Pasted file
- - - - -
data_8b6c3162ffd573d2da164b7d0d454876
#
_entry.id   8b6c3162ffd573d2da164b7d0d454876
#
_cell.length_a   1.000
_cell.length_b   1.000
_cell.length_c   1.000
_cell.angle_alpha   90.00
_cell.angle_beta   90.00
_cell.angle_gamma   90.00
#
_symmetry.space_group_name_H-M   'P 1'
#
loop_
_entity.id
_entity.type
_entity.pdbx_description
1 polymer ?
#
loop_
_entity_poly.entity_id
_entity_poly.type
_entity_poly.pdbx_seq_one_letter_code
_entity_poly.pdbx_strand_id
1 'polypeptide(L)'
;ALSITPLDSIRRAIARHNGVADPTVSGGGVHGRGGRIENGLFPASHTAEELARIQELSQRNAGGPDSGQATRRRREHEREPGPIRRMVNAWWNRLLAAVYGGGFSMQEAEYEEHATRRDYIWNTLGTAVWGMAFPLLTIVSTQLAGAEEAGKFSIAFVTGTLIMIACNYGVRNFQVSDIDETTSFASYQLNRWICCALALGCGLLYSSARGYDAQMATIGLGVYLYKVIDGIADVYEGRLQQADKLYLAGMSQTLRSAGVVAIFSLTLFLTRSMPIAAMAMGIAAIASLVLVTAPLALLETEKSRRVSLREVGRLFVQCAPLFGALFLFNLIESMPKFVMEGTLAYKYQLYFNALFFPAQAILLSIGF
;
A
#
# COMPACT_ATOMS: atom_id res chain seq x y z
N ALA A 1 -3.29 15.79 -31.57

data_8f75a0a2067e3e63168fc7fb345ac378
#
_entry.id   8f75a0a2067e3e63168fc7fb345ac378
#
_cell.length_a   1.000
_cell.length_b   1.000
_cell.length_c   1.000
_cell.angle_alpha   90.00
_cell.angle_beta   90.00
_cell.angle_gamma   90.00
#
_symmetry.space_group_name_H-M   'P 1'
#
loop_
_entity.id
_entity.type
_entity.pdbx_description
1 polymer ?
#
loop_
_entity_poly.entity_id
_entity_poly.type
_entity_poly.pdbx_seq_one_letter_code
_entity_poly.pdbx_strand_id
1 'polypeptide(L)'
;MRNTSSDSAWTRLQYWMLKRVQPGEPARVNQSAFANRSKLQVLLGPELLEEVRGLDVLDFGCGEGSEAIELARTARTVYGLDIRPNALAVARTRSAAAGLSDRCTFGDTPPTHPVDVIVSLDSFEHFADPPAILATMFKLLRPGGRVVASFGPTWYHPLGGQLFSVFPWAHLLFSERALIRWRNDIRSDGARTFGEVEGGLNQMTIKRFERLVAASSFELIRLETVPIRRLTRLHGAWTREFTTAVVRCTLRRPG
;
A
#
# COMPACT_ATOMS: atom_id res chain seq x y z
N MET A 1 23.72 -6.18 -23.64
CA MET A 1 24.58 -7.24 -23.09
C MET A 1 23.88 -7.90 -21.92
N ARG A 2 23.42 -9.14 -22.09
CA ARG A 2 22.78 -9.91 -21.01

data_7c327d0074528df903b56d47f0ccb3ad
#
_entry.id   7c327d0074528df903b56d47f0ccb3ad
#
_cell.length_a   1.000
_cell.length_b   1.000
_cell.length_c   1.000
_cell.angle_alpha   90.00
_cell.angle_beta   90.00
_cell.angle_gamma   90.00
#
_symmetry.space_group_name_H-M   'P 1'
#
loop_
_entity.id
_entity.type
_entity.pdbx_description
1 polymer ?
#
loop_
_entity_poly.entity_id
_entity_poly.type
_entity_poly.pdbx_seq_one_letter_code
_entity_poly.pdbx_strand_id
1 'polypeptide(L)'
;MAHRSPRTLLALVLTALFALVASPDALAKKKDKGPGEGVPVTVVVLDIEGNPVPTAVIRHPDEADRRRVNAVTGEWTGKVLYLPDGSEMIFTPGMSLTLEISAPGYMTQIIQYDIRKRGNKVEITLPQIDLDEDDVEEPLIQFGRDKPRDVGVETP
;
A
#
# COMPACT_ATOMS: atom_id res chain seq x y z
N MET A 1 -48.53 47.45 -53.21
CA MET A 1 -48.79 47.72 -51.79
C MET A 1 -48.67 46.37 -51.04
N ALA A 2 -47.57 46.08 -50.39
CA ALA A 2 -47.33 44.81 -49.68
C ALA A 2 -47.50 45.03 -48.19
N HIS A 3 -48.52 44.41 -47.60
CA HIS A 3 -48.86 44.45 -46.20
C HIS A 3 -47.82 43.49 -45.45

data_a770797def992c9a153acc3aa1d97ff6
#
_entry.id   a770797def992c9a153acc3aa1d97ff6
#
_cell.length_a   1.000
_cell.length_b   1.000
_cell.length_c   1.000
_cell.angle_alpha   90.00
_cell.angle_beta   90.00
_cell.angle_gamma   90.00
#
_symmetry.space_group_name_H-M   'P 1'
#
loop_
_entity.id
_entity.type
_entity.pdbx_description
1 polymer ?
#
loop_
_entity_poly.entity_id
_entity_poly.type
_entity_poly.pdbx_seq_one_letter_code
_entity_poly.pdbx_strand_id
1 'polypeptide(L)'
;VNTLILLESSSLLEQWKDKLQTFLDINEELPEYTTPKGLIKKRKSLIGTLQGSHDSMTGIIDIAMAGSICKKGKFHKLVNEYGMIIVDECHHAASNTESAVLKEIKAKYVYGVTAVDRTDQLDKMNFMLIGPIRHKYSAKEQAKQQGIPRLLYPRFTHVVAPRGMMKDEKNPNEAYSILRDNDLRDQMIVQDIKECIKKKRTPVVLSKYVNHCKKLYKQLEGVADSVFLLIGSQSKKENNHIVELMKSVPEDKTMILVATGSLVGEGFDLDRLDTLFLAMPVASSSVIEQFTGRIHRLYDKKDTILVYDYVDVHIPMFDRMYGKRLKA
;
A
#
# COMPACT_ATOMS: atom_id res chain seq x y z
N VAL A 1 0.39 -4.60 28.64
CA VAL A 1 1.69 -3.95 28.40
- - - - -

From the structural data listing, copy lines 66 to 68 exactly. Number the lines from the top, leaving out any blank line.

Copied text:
CA ARG A 2 22.78 -9.91 -21.01

data_7c327d0074528df903b56d47f0ccb3ad
#